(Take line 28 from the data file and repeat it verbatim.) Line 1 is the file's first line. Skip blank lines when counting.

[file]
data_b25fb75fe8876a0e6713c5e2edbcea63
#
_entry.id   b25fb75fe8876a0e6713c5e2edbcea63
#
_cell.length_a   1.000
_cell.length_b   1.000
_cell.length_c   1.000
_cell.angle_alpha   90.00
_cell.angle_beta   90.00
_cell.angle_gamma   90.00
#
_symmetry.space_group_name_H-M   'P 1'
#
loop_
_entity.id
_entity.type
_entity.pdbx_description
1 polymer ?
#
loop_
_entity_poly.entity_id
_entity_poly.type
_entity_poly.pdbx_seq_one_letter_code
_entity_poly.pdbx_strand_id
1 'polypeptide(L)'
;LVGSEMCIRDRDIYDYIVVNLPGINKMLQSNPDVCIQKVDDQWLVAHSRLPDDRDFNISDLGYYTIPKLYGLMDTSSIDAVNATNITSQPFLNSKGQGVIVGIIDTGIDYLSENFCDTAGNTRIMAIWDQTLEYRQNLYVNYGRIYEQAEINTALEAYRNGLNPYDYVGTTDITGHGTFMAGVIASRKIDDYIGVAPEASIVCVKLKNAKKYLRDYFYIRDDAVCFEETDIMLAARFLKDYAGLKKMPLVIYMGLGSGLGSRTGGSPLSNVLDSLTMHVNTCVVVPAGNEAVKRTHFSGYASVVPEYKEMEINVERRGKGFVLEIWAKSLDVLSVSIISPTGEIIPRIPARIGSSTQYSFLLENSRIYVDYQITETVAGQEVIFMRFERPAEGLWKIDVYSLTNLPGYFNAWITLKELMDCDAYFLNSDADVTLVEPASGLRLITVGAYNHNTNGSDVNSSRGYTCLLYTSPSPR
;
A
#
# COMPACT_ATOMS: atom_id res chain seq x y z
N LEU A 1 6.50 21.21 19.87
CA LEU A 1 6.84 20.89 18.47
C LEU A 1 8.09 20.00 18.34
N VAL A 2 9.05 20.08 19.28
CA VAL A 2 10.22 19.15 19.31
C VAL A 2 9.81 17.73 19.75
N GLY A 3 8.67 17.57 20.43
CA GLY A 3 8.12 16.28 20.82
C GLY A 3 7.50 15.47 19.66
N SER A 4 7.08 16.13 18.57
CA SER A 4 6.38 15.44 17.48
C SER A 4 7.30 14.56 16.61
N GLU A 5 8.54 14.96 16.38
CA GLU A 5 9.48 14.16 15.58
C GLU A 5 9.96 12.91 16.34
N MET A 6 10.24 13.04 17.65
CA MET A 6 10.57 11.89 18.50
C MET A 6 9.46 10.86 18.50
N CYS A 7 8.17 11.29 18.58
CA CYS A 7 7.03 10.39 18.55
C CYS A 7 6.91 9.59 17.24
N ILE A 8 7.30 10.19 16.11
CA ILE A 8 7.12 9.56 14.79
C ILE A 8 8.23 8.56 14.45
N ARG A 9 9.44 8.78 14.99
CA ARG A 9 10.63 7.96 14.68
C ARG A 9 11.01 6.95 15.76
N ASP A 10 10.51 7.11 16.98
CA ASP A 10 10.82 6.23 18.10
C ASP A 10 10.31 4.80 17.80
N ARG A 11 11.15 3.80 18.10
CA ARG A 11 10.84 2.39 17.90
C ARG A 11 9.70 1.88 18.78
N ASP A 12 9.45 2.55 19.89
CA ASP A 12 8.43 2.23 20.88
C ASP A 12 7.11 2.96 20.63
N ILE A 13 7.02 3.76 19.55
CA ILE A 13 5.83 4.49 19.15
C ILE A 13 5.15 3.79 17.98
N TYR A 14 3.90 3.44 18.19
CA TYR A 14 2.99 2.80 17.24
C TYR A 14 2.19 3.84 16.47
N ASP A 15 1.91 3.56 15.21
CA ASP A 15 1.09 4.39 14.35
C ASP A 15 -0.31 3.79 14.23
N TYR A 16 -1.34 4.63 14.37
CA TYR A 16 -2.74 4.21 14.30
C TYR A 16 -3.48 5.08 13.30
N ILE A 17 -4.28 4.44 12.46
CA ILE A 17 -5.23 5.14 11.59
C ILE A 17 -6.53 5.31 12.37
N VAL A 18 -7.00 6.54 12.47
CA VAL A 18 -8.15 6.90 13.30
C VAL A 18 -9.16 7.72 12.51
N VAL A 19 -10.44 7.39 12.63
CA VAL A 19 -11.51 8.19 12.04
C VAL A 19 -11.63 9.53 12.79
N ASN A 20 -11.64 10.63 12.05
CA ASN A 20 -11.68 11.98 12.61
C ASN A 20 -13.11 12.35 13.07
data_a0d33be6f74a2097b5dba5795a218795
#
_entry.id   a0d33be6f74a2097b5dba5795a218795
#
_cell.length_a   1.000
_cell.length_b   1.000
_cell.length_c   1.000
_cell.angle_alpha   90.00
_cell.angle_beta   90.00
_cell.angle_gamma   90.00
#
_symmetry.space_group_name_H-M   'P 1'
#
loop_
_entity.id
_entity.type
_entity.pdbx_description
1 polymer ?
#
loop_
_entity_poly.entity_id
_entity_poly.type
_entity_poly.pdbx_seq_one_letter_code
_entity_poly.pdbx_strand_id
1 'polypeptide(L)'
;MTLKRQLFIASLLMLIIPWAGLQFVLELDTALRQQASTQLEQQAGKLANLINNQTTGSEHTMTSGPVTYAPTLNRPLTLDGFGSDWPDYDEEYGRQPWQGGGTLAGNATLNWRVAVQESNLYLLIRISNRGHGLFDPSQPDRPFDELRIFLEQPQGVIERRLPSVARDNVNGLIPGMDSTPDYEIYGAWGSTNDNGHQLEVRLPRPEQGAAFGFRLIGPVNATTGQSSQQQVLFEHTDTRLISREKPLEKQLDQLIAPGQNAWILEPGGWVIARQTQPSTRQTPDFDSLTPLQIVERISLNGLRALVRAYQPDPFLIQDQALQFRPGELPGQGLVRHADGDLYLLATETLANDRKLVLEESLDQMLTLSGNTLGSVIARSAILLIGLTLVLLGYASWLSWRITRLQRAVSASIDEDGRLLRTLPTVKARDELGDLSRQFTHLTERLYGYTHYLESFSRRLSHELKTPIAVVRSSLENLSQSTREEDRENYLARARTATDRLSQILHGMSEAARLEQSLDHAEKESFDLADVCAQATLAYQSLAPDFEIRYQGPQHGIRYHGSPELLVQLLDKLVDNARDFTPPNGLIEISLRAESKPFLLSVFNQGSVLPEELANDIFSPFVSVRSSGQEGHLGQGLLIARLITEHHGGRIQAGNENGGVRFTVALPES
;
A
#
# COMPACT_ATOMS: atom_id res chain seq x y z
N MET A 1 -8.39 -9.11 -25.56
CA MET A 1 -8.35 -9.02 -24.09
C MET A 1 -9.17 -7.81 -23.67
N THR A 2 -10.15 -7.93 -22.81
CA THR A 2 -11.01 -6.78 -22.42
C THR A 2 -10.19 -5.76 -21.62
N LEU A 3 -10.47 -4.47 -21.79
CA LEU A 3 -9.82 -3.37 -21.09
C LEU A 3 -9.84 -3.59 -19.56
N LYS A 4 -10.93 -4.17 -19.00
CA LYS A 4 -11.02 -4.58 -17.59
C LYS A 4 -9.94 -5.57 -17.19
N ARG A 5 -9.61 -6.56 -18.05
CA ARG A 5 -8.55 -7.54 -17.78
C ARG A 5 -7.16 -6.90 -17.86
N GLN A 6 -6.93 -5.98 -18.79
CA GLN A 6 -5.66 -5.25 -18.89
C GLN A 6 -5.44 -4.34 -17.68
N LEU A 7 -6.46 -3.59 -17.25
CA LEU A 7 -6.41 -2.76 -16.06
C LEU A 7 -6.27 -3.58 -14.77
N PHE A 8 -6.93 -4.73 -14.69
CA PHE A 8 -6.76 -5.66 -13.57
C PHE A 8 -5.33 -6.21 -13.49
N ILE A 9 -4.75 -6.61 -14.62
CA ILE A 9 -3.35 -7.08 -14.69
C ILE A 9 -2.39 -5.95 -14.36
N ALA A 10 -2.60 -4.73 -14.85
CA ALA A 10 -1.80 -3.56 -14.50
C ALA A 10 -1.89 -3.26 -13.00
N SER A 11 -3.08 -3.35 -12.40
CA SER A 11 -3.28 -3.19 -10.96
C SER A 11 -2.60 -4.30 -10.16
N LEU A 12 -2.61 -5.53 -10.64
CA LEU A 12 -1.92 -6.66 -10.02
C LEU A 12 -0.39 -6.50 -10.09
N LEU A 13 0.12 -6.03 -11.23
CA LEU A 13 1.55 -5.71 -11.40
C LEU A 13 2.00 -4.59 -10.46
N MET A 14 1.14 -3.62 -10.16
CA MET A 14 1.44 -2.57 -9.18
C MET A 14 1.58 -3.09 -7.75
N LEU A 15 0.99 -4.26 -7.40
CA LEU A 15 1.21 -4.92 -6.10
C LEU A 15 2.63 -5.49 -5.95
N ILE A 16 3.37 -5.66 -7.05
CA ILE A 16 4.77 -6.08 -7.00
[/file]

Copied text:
A